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Old December 28th, 2008, 02:22 PM   #1
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Peli cases and pressure valve

Hi There.

I have a vague memory of the reason for having a pressure valve on cases like the armoured Peli cases. It was something with condensation if you forgot to loosen tha valve on earlier models of Peli cases. But can anybody put my memory right?

I mean if the case is 100% air thight and strong enough to handle the difference between 6000 ft cabin pressure and sea level, then there should mot be any problems in forgetting the valve - or am I mistaken?

Kind regards
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Old December 28th, 2008, 02:31 PM   #2
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I thought it was for air travel to stop the pressure building up in the case in the hold?
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Old December 28th, 2008, 02:49 PM   #3
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simply, if you close an airtight case at a different altitude than you will open it, there is a risk that you are unable to open it.
people leaving high altitude place and going at sea level for holiday would be surprised because the difference of pressure would not allow them top open the case (and the more you try, the more it is difficult, physic 101).
the same with a trip in a low pressurized plane or in case of big difference of air temperature.
Never been trapped by a pickle jar ?
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Old December 28th, 2008, 03:48 PM   #4
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Thanks for the replys.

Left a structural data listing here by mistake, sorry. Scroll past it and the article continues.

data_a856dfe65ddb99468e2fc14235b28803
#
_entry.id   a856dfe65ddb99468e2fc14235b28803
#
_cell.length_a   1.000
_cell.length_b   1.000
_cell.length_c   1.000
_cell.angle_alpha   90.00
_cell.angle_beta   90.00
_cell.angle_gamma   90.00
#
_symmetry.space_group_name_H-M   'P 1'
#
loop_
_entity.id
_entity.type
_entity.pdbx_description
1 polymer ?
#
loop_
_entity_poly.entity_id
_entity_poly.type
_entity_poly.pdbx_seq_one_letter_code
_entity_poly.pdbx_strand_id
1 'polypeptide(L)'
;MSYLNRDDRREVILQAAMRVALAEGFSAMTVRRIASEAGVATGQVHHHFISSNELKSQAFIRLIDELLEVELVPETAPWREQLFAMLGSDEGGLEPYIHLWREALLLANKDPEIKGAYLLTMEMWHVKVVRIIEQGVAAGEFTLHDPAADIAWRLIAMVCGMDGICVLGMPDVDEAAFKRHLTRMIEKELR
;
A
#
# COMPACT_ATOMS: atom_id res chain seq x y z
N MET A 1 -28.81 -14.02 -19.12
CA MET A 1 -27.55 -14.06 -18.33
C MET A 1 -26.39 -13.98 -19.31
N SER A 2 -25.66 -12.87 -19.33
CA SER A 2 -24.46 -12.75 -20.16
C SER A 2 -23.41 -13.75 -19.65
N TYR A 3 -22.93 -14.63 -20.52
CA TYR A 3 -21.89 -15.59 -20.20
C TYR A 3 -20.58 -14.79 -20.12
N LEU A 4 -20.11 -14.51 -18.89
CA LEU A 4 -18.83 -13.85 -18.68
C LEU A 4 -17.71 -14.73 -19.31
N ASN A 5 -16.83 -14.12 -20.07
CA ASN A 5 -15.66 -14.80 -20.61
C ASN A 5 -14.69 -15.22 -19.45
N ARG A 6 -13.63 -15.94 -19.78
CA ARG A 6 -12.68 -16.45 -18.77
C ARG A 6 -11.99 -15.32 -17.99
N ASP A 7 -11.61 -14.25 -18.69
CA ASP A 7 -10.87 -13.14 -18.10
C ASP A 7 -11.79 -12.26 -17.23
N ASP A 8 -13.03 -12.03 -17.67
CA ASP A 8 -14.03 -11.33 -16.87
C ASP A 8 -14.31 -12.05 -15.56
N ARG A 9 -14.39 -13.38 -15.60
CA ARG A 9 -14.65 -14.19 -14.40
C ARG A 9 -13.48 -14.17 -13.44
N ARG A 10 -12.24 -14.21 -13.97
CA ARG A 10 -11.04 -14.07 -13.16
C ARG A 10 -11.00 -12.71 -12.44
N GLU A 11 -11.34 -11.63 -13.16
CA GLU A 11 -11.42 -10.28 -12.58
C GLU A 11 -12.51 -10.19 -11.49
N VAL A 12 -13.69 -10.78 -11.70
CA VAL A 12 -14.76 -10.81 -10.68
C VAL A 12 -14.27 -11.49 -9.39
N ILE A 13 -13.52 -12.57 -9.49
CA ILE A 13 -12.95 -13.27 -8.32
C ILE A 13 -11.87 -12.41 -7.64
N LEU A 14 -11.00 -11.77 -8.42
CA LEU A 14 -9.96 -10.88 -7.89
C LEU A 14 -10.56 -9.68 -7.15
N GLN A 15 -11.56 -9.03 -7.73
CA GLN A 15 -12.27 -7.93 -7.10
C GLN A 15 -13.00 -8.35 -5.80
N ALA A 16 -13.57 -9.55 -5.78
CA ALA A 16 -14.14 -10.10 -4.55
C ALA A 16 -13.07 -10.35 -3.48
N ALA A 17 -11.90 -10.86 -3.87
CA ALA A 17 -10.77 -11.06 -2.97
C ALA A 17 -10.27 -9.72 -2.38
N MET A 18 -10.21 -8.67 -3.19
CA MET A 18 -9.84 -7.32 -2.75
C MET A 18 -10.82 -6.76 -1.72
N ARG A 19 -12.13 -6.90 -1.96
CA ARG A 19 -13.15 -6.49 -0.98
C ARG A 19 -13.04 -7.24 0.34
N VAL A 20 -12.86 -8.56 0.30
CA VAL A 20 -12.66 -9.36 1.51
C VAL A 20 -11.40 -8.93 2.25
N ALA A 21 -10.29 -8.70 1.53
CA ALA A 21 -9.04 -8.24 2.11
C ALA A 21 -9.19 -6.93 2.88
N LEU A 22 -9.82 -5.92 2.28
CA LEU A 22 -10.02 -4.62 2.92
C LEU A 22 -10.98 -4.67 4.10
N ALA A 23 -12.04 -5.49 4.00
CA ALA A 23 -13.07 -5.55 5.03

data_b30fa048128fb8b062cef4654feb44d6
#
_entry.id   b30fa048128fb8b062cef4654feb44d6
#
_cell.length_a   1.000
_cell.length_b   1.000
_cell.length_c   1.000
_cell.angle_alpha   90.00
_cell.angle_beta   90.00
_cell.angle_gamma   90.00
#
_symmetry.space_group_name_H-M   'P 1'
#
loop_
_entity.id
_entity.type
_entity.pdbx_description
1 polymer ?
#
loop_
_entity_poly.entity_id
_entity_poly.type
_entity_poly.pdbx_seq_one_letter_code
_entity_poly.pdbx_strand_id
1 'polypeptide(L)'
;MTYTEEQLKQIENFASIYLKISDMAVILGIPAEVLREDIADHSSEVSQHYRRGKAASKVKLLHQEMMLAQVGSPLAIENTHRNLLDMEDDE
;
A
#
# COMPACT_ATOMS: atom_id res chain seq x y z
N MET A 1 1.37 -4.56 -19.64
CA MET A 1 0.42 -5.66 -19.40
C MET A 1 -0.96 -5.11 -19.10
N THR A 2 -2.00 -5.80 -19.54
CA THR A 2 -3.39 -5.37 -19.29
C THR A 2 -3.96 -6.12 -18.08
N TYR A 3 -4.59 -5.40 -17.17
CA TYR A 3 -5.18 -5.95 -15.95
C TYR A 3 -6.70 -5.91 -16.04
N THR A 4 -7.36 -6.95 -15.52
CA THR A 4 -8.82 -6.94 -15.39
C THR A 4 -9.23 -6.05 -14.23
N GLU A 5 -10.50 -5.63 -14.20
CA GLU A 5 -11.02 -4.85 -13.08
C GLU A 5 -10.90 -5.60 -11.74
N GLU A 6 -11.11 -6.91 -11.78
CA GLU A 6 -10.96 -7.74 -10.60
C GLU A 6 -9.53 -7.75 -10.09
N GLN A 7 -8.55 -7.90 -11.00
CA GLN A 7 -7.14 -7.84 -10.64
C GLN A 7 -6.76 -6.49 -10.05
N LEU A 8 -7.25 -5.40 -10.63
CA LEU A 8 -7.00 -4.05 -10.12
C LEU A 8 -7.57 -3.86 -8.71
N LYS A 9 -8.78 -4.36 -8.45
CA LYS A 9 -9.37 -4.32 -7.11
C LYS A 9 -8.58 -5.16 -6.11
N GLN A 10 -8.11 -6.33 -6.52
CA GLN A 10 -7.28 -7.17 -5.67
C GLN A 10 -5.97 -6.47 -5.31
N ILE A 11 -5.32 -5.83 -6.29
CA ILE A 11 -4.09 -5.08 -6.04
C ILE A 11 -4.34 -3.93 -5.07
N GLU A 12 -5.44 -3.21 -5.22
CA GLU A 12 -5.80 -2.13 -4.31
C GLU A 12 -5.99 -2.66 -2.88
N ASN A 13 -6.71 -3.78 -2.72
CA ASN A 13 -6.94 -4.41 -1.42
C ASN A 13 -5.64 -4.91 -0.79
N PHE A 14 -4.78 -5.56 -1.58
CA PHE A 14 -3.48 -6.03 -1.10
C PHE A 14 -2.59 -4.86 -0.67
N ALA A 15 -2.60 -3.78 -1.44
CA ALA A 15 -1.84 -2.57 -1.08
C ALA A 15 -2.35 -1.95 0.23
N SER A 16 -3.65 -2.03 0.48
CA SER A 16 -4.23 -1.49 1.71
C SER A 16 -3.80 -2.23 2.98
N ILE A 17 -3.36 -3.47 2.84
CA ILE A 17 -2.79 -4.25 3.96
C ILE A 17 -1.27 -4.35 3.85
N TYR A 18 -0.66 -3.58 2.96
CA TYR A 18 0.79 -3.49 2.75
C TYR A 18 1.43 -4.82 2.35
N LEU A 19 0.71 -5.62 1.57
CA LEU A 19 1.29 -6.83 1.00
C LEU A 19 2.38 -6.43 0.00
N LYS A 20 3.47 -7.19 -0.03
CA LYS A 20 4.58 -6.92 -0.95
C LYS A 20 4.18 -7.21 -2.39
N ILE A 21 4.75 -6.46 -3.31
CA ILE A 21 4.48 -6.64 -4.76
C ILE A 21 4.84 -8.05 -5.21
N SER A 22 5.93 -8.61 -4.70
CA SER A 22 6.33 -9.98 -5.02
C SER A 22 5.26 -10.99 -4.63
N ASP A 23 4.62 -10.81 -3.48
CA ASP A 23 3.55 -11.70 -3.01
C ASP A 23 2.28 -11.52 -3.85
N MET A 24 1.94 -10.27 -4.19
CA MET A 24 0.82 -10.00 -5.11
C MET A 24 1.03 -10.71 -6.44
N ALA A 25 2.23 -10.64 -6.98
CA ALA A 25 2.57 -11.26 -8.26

But if I close the valve at sealevel, then takes an air trip, lands at sea level again, then every thing ought to be OK. If I land at a higher altitude, then the higher pressure in the case will just help me open the case if the difference in pressure is not too great. But if i remember correctly then the the pressure drop will give condensation in the equipments as higher pressure air can contain more humidity?

The cabin pressure is approx 8 psi or nearly half the pressure at sea level if my memory serves.

If the the lid on the case is 20 square inches then the total pressure would be 20*8=160 pounds on the lid at cabin pressure. At sea level it would be 20*15=300 punds. But is this correct? Looks like a Pelicase in a airplane cabin could be a security risk if the auto valve malfunctions, and somebody wants a situation shot in the cabin.

Hmmm
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Old December 28th, 2008, 03:55 PM   #5
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Have to admit, I've taken Peli cases all over the world in planes and never touched the valve.
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Old December 28th, 2008, 04:18 PM   #6
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because the valve is here to be not touched, it should act automatically and let air goes in the right direction to get equilibrium.
there is a manual position usual, to force it when things go wrong.
I doubt that the valve can act on condensation effectively.
temperature act a lot more on condensation than pressure.
I doubt any regular pressure encountered by a pelican case could make any damage to it.
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Old December 28th, 2008, 04:20 PM   #7
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Thanks Grioud, are you an air pressure valve engineer, or did you just read the instruction manual!
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Old December 28th, 2008, 05:23 PM   #8
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well the new ones has an automatic valve, but the older ones does not. But maybe the automatic valve was used due to "exploding" cases in mid flight?

The best
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Old December 28th, 2008, 07:07 PM   #9
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Quote:
Originally Posted by Jos Svendsen View Post
Thanks for the replys.

But if I close the valve at sealevel, then takes an air trip, lands at sea level again, then every thing ought to be OK.
No - if you leave somewhere at sea level during a heavy depression and arrive elsewhere that is under a high pressure then there will be a negative pressure differential between the inside of the case and the outside. This difference can be quite substantial - the typical range for atmospheric pressure at sea level is 970 to 1040 millibar.

Leaving Northern Europe and heading for sunnier climes is a common example(!)
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